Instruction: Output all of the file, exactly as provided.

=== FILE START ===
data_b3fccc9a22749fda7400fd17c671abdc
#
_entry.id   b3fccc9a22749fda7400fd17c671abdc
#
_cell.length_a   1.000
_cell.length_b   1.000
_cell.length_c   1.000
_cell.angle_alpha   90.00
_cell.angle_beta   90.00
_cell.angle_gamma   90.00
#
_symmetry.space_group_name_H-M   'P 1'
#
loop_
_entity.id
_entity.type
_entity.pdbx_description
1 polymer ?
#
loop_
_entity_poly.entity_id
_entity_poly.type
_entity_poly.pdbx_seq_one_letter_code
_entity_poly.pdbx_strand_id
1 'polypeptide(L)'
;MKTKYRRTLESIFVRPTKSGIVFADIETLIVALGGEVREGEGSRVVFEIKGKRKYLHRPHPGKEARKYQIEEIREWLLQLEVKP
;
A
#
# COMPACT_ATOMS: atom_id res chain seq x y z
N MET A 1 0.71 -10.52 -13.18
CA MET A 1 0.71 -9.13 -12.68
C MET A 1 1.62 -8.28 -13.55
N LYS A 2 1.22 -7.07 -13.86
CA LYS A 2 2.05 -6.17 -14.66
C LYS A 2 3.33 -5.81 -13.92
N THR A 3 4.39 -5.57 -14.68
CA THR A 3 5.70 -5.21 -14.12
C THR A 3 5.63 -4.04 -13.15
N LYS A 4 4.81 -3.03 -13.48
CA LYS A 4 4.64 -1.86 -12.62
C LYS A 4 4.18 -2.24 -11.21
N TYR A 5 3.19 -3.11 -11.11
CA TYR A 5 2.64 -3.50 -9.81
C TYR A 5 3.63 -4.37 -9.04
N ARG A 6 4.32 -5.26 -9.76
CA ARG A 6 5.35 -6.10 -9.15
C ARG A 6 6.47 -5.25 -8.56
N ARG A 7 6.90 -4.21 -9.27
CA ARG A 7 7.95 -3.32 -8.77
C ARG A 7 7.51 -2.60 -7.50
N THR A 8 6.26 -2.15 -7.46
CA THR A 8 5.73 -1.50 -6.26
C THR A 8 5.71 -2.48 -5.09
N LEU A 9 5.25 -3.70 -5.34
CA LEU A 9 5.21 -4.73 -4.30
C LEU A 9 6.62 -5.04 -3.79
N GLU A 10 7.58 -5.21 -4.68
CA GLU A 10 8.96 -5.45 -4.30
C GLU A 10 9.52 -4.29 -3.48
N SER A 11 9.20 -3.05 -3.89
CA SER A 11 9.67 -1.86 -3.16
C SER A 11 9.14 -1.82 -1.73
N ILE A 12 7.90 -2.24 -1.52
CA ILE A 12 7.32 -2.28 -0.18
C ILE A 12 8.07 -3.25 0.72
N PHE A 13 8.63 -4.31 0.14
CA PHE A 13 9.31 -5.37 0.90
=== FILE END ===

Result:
data_b3fccc9a22749fda7400fd17c671abdc
#
_entry.id   b3fccc9a22749fda7400fd17c671abdc
#
_cell.length_a   1.000
_cell.length_b   1.000
_cell.length_c   1.000
_cell.angle_alpha   90.00
_cell.angle_beta   90.00
_cell.angle_gamma   90.00
#
_symmetry.space_group_name_H-M   'P 1'
#
loop_
_entity.id
_entity.type
_entity.pdbx_description
1 polymer ?
#
loop_
_entity_poly.entity_id
_entity_poly.type
_entity_poly.pdbx_seq_one_letter_code
_entity_poly.pdbx_strand_id
1 'polypeptide(L)'
;MKTKYRRTLESIFVRPTKSGIVFADIETLIVALGGEVREGEGSRVVFEIKGKRKYLHRPHPGKEARKYQIEEIREWLLQLEVKP
;
A
#
# COMPACT_ATOMS: atom_id res chain seq x y z
N MET A 1 0.71 -10.52 -13.18
CA MET A 1 0.71 -9.13 -12.68
C MET A 1 1.62 -8.28 -13.55
N LYS A 2 1.22 -7.07 -13.86
CA LYS A 2 2.05 -6.17 -14.66
C LYS A 2 3.33 -5.81 -13.92
N THR A 3 4.39 -5.57 -14.68
CA THR A 3 5.70 -5.21 -14.12
C THR A 3 5.63 -4.04 -13.15
N LYS A 4 4.81 -3.03 -13.48
CA LYS A 4 4.64 -1.86 -12.62
C LYS A 4 4.18 -2.24 -11.21
N TYR A 5 3.19 -3.11 -11.11
CA TYR A 5 2.64 -3.50 -9.81
C TYR A 5 3.63 -4.37 -9.04
N ARG A 6 4.32 -5.26 -9.76
CA ARG A 6 5.35 -6.10 -9.15
C ARG A 6 6.47 -5.25 -8.56
N ARG A 7 6.90 -4.21 -9.27
CA ARG A 7 7.95 -3.32 -8.77
C ARG A 7 7.51 -2.60 -7.50
N THR A 8 6.26 -2.15 -7.46
CA THR A 8 5.73 -1.50 -6.26
C THR A 8 5.71 -2.48 -5.09
N LEU A 9 5.25 -3.70 -5.34
CA LEU A 9 5.21 -4.73 -4.30
C LEU A 9 6.62 -5.04 -3.79
N GLU A 10 7.58 -5.21 -4.68
CA GLU A 10 8.96 -5.45 -4.30
C GLU A 10 9.52 -4.29 -3.48
N SER A 11 9.20 -3.05 -3.89
CA SER A 11 9.67 -1.86 -3.16
C SER A 11 9.14 -1.82 -1.73
N ILE A 12 7.90 -2.24 -1.52
CA ILE A 12 7.32 -2.28 -0.18
C ILE A 12 8.07 -3.25 0.72
N PHE A 13 8.63 -4.31 0.14
CA PHE A 13 9.31 -5.37 0.90